Records of Denbigh date back to the 11th
Century where it was described as a small border town. Denbigh (or 'Denbych'
in Welsh meaning 'Little fortress') grew steadily throughout the next
200 years to become a royal residence for Welsh Princes and a focal
point of Welsh power in North Wales.
In 1282 , Edward I conquered the town and fell under English rule. From
that time, the medieval town developed as the building of
the castle was
completed and was protected by the castle town walls.
Denbigh never really knew peace over the next few centuries, being
fiercely contested between the Welsh and English. In 1563 Queen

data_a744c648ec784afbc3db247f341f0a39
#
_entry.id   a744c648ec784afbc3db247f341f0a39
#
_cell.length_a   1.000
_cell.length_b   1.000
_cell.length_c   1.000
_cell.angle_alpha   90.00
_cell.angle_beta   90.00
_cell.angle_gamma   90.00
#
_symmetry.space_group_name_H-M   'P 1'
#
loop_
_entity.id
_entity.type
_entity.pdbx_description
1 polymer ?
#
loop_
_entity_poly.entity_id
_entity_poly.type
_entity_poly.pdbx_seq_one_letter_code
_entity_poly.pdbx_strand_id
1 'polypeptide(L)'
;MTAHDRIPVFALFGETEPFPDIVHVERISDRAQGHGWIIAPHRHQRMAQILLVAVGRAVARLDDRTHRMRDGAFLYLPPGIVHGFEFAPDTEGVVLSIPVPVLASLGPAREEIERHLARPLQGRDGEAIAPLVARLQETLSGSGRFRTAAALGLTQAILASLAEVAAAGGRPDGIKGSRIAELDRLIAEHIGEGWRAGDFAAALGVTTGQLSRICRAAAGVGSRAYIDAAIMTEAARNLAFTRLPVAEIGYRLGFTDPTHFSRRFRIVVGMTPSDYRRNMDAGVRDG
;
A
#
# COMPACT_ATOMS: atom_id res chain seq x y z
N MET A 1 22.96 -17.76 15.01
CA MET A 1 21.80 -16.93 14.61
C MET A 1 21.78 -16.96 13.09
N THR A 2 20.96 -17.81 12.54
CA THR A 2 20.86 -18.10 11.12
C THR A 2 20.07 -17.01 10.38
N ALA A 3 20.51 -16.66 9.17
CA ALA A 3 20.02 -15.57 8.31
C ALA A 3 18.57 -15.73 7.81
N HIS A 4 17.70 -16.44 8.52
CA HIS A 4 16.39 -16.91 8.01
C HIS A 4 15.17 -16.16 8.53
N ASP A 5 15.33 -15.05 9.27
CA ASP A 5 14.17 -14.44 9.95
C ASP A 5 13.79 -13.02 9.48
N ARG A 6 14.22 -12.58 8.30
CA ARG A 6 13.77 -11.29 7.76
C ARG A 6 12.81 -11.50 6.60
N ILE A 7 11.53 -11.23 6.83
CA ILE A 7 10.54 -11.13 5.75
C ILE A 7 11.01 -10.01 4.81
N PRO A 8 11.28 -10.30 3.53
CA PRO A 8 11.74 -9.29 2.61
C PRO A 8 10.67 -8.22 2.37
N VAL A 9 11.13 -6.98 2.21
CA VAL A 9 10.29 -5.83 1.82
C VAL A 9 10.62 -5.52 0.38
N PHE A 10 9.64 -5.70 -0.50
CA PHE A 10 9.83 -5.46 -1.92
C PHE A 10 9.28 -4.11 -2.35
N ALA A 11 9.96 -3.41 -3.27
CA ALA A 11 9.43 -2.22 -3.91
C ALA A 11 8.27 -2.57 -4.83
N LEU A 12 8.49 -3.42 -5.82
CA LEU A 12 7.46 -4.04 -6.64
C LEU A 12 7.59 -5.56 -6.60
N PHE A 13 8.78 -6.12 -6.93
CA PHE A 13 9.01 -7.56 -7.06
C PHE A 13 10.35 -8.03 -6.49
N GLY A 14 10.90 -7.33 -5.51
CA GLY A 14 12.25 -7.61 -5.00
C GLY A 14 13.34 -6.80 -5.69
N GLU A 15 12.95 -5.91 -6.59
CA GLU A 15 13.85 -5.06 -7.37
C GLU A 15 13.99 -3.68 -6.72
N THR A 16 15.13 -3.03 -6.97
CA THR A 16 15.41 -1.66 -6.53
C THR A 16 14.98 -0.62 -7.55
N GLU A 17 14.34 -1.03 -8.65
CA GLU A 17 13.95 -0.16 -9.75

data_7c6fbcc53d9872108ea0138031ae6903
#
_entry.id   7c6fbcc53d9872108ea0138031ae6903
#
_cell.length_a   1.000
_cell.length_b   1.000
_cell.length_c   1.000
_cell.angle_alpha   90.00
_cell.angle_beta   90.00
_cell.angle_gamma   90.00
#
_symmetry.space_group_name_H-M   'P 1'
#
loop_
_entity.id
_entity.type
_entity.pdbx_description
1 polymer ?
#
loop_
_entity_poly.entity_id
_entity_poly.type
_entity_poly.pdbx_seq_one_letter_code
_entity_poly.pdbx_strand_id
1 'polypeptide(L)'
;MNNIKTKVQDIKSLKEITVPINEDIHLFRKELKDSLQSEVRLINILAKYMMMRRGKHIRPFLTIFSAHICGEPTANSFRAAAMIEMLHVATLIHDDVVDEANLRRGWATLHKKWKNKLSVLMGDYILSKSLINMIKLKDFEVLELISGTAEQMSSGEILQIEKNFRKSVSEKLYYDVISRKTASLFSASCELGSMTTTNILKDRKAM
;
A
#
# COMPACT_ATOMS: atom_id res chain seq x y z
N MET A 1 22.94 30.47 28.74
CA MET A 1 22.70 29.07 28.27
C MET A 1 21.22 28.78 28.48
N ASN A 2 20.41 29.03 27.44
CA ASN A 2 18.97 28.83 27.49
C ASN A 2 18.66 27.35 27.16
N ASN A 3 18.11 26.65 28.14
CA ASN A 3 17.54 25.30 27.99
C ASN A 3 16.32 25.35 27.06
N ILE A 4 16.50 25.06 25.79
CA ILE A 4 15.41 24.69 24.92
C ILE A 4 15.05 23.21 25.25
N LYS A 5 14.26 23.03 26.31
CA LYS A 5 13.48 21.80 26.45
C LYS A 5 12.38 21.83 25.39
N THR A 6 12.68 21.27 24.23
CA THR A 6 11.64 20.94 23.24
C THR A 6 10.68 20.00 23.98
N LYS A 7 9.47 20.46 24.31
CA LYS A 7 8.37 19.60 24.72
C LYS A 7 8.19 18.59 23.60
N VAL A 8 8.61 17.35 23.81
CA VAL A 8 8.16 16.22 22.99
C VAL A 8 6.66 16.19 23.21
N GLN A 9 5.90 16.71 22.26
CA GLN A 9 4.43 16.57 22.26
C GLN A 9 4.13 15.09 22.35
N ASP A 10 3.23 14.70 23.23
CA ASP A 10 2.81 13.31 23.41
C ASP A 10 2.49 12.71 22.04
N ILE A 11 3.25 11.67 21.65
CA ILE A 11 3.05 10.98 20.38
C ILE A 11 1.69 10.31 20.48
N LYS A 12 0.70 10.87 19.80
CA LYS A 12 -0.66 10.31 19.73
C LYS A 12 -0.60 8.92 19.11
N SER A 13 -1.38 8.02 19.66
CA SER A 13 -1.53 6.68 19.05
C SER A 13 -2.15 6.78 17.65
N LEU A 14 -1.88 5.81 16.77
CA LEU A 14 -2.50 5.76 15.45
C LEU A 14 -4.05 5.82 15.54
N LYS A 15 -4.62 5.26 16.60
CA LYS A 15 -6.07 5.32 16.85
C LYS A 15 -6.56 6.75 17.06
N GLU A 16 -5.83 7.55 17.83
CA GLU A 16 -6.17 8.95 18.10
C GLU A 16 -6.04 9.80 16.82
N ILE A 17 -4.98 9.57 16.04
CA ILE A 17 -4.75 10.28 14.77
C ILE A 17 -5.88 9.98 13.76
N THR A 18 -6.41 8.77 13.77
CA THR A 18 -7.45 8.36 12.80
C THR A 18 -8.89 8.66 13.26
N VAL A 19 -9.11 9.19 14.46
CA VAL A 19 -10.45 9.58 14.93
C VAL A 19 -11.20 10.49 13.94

Elizabeth appointed Robert Dudley, Earl of Leicester, lordship of
Denbigh and control of the castle becoming in the process
governor-general of North Wales. The next major event was 1643 when
Denbigh became a refuge for a Royalist garrison during the Civil War.
This ceased with the surrender in 1646 after which the castle and town
walls were allowed to fall into ruin.
Throughout these periods the people of Denbigh had long since abandoned
their inconvenient fortress-borough and moved to reside outside the town
walls. This was now amongst the largest and richest towns in Elizabethan
Wales, a powerhouse of Renaissance culture and enterprise, and a
vibrant, prosperous market town.
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